"Admirers of FDR credit his New Deal with restoring the American economy after the disastrous contraction of 1929--33. Truth to tell-as Powell demonstrates without a shadow of a doubt-the New Deal hampered recovery from the contraction, prolonged and added to unemployment, and set the stage for ever more intrusive and costly government. Powell's analysis is thoroughly documented, relying on an impressive variety of popular and academic literature both contemporary and historical."
-Milton Friedman, Nobel Laureate, Hoover Institution
"There is a critical and often forgotten difference between disaster and tragedy. Disasters happen to us all, no matter what we do. Tragedies are brought upon ourselves by hubris. The Depression of the 1930s would have been a brief disaster if it hadn't been for the national tragedy of the New Deal. Jim Powell has proven this."
-P.J. O'Rourke, author of Parliament of Whores and Eat the Rich
"The material laid out in this book desperately needs to be available to a much wider audience than the ranks of professional economists and economic historians, if policy confusion similar to the New Deal is to be avoided in the future."
-James M. Buchanan, Nobel Laureate, George Mason University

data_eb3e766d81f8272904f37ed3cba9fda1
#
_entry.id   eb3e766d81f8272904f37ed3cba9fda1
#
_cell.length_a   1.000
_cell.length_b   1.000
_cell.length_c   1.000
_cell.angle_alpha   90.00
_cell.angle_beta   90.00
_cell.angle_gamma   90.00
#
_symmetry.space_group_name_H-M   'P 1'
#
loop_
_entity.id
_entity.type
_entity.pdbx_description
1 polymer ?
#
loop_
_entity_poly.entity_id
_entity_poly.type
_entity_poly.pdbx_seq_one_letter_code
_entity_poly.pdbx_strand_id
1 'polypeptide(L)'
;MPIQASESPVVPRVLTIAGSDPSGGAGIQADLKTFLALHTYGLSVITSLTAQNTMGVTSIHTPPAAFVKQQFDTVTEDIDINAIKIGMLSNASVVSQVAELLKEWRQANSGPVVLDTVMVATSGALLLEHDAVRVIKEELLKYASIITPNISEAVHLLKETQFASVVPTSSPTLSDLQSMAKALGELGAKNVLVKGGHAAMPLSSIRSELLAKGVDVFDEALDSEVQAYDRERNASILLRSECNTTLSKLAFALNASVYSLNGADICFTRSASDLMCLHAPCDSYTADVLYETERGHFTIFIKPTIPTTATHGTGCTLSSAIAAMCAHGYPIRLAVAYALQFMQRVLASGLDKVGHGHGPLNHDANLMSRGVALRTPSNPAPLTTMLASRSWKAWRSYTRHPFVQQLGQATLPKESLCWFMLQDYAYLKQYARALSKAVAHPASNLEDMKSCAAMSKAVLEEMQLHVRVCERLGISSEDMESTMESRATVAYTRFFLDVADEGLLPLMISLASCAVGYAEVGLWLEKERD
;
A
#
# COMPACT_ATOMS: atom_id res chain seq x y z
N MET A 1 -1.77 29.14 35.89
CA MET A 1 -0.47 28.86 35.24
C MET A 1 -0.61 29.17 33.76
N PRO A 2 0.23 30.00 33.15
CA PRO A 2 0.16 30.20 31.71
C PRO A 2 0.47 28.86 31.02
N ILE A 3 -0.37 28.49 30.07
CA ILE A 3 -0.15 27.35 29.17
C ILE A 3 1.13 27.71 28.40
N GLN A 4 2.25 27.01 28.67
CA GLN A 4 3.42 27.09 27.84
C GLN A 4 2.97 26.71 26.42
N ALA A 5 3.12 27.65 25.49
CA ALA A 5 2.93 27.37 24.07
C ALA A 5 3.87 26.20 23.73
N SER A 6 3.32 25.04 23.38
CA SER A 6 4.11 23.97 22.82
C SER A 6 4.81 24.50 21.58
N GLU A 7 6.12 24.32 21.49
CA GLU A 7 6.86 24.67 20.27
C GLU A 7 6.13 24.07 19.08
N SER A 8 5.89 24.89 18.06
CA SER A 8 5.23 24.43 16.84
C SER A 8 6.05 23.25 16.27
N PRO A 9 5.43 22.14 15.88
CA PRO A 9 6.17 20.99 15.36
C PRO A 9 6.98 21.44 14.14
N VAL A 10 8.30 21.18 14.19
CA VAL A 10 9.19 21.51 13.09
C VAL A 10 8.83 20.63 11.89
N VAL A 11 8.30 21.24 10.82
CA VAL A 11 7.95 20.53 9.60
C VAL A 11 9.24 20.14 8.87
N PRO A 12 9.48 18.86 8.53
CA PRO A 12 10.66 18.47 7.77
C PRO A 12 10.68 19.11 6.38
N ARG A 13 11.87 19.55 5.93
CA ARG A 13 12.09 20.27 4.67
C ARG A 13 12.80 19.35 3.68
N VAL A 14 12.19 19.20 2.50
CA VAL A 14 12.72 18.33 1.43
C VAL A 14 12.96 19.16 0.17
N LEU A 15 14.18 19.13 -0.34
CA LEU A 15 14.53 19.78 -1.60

"I found Jim Powell's book fascinating. I think he has written an important story, one that definitely needs telling."
-Thomas Fleming, author of The New Dealers' War
"Jim Powell is one tough-minded historian, willing to let the chips fall where they may. That's a rare quality these days, hence more valuable than ever. He lets the history do the talking."
-David Landes, Professor of History Emeritus, Harvard University
"Jim Powell draws together voluminous economic research on the effects of all of Roosevelt's major policies. Along the way, Powell gives fascinating thumbnail sketches of the major players. The result is a devastating indictment, compellingly told. Those who think that government intervention helped get the U.S. economy out of the depression should read this book."